Unfortunately the Natick Mill burned down in 1941 but we include this site on the tour because by 1883 the four original buildings had been joined into a single entity and further extended until it stretched 1,350 feet with a uniform height of six…

In between a fire, seven new owners, labor strikes, and financial failures, this original home of the iconic “Fruit of the Loom” brand was very successful, but shut down in 1970 and is now just a nice place to live. The mill produced uniforms for…

The “Pawtuxet,” named by the Native Americans as “the river of many falls,” had numerous cataracts due to the underlying hard crystalline rock of the area producing an average fall of 4.7 feet per mile and it never ran dry! It had everything needed…

“Flying Horses, Swings, Elevated Railroads, ‘Chutes,’ and other forms of attractions abound; there is a large hotel on the grounds, and the dining halls for shore dinners are the most extensive on the bay.” --Official Souvenir of the Exposition of…

Founded in 2002 on the former site of Providence Steel and Iron Company (PS&I), the Steel Yard’s 3.5-acre site has become a community gathering space for people interested in creative, industrial arts. The design of this former brownfield site…

In 1764, Thomas Olney established one of the first mill privileges along the Woonasquatucket River. Through the rise and fall of industries and technologies, we now have the Rising Sun Mills . The complex is named for the paper mill Olney’s son…

The Woonasquatucket River, with its generous drops and fast moving streams, was lined with textile factories in the early 19th century. Once textiles were made, they required dyeing and bleaching to be transformed into usable fabrics. In turn, a…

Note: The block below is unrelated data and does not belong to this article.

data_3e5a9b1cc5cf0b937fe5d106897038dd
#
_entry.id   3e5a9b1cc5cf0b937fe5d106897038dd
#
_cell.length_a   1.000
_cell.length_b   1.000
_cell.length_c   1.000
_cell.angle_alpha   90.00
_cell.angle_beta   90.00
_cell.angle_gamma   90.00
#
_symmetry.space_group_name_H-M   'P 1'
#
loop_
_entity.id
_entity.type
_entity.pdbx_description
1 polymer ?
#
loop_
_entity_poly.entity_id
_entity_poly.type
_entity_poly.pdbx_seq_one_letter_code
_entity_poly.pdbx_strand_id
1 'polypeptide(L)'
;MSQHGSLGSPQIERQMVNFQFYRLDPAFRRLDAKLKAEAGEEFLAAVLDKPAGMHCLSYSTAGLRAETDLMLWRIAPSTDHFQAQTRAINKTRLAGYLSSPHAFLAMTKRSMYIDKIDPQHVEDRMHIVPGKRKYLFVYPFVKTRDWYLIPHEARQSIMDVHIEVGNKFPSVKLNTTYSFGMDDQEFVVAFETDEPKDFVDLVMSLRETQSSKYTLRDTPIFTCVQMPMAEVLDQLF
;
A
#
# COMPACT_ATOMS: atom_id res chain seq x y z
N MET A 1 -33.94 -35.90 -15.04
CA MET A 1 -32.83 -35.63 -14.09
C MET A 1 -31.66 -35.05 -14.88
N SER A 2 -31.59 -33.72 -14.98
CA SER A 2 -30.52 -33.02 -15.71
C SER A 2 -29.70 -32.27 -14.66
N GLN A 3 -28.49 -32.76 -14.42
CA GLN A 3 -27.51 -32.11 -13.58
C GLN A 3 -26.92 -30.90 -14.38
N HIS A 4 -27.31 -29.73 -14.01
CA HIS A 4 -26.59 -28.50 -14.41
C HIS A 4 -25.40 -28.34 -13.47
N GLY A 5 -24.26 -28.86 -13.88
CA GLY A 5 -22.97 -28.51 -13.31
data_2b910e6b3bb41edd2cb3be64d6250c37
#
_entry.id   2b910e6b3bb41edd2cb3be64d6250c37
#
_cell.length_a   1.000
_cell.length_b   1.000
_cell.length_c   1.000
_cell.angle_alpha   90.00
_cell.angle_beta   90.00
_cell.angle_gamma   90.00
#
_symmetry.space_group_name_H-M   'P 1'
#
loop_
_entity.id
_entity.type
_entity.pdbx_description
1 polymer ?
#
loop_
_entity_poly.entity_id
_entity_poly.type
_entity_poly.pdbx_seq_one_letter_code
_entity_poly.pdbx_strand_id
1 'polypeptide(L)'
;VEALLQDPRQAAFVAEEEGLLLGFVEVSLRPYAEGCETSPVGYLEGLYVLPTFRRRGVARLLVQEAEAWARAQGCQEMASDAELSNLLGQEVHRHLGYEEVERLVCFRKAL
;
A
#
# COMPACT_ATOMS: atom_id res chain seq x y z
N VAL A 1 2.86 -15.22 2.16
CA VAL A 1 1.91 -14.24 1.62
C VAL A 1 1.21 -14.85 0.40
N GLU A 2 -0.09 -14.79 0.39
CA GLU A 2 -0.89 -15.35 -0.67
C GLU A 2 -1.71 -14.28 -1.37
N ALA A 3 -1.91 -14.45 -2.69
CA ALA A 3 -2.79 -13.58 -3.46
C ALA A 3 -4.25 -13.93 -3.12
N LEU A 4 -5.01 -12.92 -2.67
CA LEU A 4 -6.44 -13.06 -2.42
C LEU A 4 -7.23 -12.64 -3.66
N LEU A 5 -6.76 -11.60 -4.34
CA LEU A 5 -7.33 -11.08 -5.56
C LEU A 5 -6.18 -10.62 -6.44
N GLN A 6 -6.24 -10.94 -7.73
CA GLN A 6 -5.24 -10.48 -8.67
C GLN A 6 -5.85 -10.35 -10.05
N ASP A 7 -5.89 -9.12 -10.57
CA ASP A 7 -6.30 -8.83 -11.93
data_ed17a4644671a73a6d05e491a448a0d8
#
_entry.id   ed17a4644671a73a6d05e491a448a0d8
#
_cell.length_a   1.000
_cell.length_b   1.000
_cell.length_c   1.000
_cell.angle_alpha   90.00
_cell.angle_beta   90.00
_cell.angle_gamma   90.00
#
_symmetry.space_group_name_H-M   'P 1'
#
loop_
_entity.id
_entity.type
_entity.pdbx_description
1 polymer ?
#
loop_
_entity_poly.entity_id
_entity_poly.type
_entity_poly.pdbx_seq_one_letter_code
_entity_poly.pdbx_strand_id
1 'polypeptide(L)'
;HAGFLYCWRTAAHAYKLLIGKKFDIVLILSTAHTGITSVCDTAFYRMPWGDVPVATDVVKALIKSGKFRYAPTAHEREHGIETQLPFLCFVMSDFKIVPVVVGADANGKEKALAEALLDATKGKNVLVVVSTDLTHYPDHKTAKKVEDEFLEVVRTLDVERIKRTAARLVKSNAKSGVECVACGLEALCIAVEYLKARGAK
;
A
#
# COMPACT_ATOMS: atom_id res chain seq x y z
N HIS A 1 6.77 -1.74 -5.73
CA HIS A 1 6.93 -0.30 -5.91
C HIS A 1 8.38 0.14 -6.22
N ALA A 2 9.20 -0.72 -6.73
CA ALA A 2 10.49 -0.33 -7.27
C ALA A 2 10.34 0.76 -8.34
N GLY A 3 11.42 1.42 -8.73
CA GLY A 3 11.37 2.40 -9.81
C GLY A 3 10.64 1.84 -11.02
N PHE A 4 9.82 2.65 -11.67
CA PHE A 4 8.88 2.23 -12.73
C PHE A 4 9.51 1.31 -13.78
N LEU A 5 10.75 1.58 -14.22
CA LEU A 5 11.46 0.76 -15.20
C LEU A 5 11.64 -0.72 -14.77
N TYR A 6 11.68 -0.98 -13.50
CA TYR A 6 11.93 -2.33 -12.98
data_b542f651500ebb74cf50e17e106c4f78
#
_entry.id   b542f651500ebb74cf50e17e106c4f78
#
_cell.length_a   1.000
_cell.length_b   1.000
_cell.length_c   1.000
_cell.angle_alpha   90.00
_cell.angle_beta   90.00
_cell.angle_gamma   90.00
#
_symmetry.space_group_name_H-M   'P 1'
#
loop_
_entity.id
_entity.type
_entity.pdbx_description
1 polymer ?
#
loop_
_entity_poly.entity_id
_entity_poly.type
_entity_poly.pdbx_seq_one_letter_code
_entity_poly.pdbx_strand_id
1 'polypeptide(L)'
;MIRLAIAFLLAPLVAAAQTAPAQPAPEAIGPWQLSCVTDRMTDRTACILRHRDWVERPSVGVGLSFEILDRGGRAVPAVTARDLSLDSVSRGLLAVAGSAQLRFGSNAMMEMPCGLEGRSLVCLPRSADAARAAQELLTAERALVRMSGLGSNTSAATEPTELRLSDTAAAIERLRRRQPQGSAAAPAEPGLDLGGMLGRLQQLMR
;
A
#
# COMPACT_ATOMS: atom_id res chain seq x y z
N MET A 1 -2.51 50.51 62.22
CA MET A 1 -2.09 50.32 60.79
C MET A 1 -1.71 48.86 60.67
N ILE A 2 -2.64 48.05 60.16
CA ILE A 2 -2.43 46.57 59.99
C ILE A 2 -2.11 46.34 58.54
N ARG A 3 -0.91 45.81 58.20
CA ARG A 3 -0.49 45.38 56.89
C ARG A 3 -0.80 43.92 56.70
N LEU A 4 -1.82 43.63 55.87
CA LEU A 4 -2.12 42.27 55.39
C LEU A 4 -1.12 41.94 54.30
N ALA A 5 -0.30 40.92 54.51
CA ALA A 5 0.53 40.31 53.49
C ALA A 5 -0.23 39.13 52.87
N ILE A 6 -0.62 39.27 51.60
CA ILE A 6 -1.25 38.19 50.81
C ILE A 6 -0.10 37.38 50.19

The modest sign remaining on Kinsley Avenue does not do justice to this former industrial behemoth. The contribution of machines, and the parts and tools needed to run them, can sometimes be lost on the consumer who purchases the end…

This 25-acre parcel and 12-building campus along the Woonasquatucket River was once home to one of Providence’s premier companies, Brown and Sharpe. In 1833 David Brown and his son opened a shop in Providence for the making and repair of…

The US Rubber Company Mill has a complex history of ownership and use that stretches over 80 years. From its inception as the Joseph Banigan Rubber Company (1896-1910), through its acquisition and expansion as a regional plant of the US Rubber…

Home to RI's economic development agency, Commerce RI, along with several other businesses, the ALCO complex once housed a major innovator in the history of transportation. The Rhode Island Locomotive Works constructed this building in 1865,…

The building was five stories tall, of rough-hewn local granite, and about as long as the distance between streets in the older whaling center of town. A steam engine designed and built by Providence’s George H. Corliss powered ten thousand…

In 1873, an economic depression gripped the country and threatened the future of the Gorham Manufacturing Company. The company’s skilled metalworkers and innovative designers had a reputation for creating quality goods, but none of these things…